A research scholar at IIT Madras with an “exemplary academic and research record” was found dead at his home on Friday in a suspected case of suicide, the 11th such instance at the institution in five years.
The death of Sachin Kumar Jain, a PhD student of mechanical engineering, has spread concern among students, academics and activists as incidents of suicides at the premier tech schools, particularly IIT Madras, have been on the rise.
IIT Madras said in a statement: “We are deeply anguished to convey the untimely passing away of a PhD research scholar from the mechanical engineering department on the afternoon of 31st March 2023 at his residence at Velachery, Chennai.
“A student with exemplary academic and research record, it is a big loss to the research community. The institute expresses its heartfelt condolences and shares the grief of the friends and family of the deceased student. The institute requests everyone to respect the privacy of the student’s family at this difficult juncture. May the departed soul rest in peace.”
This is the third instance of suspected suicide by a student at IIT Madras this year and the 11th case since 2018. On Monday, minister of state for education Subhas Sarkar had told the Lok Sabha that 33 students had committed suicide across the IITs since 2018.
“The reasons identified behind such suicides include academic stress, family reasons, personal reasons, mental health issues, etc,” Sarkar said in a written reply.
The minister said the government’s Manodarpan initiative provided psychological support to students, teachers and families for their mental and emotional well-being during after the Covid pandemic.
“Besides this, students’ specialised psychological counselling helplines, students’ wellness centres, buddy-support system and various other measures have been implemented in IITs and other institutions for early detection of cases of psychological stress,” Sarkar said.
Dheeraj Singh, an alumnus of IIT Kanpur, said the government’s reply did not demonstrate any seriousness about tackling suicides.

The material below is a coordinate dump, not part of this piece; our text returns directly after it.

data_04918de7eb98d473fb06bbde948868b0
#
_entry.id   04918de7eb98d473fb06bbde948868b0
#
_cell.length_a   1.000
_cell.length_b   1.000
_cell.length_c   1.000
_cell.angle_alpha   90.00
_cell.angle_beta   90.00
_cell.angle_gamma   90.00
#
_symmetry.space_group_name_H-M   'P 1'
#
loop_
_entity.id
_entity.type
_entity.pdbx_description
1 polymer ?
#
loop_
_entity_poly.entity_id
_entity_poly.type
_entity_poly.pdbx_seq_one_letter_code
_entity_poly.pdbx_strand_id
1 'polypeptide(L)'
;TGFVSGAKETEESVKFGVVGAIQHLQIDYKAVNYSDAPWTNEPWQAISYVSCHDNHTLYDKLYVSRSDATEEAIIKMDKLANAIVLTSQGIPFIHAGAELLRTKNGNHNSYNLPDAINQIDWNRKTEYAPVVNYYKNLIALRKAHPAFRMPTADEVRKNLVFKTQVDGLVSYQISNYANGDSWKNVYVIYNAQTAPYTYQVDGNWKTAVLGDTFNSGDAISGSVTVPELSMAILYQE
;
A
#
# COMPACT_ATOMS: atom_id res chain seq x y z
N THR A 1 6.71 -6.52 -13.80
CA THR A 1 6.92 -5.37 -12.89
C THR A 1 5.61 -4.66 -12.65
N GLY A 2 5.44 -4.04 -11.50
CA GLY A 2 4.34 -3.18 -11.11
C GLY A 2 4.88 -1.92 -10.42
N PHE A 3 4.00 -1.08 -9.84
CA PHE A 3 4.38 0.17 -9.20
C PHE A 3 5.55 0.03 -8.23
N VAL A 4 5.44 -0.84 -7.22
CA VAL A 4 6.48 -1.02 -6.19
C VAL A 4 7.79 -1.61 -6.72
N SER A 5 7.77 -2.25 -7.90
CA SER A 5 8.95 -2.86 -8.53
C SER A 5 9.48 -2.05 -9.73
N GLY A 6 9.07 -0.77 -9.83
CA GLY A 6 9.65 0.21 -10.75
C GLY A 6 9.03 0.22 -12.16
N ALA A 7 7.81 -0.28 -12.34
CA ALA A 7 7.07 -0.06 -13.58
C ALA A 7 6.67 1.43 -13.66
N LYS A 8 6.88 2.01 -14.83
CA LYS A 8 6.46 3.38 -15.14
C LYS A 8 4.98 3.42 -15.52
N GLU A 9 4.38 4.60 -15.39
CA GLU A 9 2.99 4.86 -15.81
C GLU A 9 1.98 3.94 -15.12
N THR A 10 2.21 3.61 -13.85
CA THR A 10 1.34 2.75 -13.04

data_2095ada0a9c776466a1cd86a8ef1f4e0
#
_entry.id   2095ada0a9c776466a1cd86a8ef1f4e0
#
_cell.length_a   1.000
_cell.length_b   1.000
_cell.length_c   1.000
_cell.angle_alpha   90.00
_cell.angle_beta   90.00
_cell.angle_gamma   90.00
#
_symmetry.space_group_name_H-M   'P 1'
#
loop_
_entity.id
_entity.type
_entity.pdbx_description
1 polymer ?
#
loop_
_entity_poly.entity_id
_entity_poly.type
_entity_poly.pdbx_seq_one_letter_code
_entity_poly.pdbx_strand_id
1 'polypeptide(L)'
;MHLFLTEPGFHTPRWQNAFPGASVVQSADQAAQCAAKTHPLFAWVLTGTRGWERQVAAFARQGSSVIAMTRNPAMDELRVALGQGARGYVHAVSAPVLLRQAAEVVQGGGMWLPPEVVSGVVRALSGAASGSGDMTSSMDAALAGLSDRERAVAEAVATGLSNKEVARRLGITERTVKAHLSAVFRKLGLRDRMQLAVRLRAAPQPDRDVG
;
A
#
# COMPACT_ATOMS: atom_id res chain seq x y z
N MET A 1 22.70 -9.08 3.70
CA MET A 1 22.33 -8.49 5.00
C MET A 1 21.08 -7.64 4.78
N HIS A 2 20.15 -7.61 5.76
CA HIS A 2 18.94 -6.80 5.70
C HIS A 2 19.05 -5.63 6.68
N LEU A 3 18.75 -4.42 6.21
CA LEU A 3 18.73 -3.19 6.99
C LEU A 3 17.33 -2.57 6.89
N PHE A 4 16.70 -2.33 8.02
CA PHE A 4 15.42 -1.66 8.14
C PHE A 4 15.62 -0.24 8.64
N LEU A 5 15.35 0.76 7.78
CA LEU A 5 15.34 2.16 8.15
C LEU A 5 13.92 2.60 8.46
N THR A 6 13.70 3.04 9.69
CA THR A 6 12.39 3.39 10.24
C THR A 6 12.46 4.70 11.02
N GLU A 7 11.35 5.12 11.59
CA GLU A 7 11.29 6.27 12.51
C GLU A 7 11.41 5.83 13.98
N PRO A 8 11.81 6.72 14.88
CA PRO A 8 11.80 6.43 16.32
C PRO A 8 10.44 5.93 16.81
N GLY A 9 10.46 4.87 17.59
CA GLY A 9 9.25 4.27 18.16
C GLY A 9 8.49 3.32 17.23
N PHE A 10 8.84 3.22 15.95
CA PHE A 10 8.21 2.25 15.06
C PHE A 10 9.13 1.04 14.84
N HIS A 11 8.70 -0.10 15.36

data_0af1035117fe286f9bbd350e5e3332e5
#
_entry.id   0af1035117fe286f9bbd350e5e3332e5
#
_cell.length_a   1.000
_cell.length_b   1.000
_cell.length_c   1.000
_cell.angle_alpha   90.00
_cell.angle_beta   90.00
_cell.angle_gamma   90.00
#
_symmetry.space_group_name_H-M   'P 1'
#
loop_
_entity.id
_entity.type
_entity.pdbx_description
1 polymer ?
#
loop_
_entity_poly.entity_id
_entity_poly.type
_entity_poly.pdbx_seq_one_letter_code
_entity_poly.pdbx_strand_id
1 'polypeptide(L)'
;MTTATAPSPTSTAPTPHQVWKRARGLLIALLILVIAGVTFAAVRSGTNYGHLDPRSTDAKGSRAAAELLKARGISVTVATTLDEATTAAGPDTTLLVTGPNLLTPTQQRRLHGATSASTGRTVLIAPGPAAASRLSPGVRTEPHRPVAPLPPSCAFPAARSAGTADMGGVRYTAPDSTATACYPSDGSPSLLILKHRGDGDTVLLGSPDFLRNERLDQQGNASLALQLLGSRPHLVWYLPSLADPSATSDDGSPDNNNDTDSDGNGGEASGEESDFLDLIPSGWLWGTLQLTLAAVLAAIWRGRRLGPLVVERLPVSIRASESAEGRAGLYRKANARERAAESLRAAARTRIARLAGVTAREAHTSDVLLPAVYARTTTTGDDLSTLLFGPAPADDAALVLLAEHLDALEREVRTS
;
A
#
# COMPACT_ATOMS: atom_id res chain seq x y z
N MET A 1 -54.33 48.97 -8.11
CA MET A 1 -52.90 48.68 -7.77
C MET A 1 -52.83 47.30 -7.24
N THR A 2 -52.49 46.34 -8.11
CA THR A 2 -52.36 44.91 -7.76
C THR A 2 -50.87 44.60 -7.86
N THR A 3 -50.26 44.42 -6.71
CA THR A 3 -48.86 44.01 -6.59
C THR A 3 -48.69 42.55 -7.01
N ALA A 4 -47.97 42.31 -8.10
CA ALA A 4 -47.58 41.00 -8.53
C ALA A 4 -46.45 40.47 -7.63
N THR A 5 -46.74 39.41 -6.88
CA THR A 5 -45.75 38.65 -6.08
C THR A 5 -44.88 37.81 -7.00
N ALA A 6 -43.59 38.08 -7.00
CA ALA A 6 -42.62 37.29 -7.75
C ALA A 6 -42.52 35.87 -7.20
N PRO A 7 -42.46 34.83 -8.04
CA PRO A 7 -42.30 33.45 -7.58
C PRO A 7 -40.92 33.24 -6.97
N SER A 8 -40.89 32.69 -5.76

“I think more than IIT Madras, what is at the heart of the issue is the education ministry’s lack of seriousness in bringing out clear suicide-prevention guidelines for all IITs. There is academic stress at the IITs and the psychological band-aid they are applying is making matters worse,” Singh said.
The measures taken by the government are inadequate, suggested Prof. Rajeev Kumar, a faculty member of computer science at Jawaharlal Nehru University. Kumar has submitted a road map to the education ministry to check student suicides.
Kumar had suggested the setting up of a system under which teaching assistants would alert the institution in the first month about students needing remedial support. Extra classes, tutorials and orientation programmes should be organised for them, he said.
“The pace of the semester should be slowed down for such students. Despite that if they do not improve as expected, they should be allowed a graceful exit and their lateral entry admission in another institution should be arranged by the IIT,” Kumar had said in his report.
“There are many unfortunate incidents, including with bright students, happening and it’s a pathetic situation. The IITs are autonomous and are doing their best to address this issue. However, they may need to listen to third parties and consider proposals such as the one I submitted a few weeks ago, which was based on in-depth research and analysis,” Kumar said.
The Telegraph has sent an email to IIT director V. Kamakoti to understand the reasons for rising cases of suicides at IIT Madras. His response is awaited.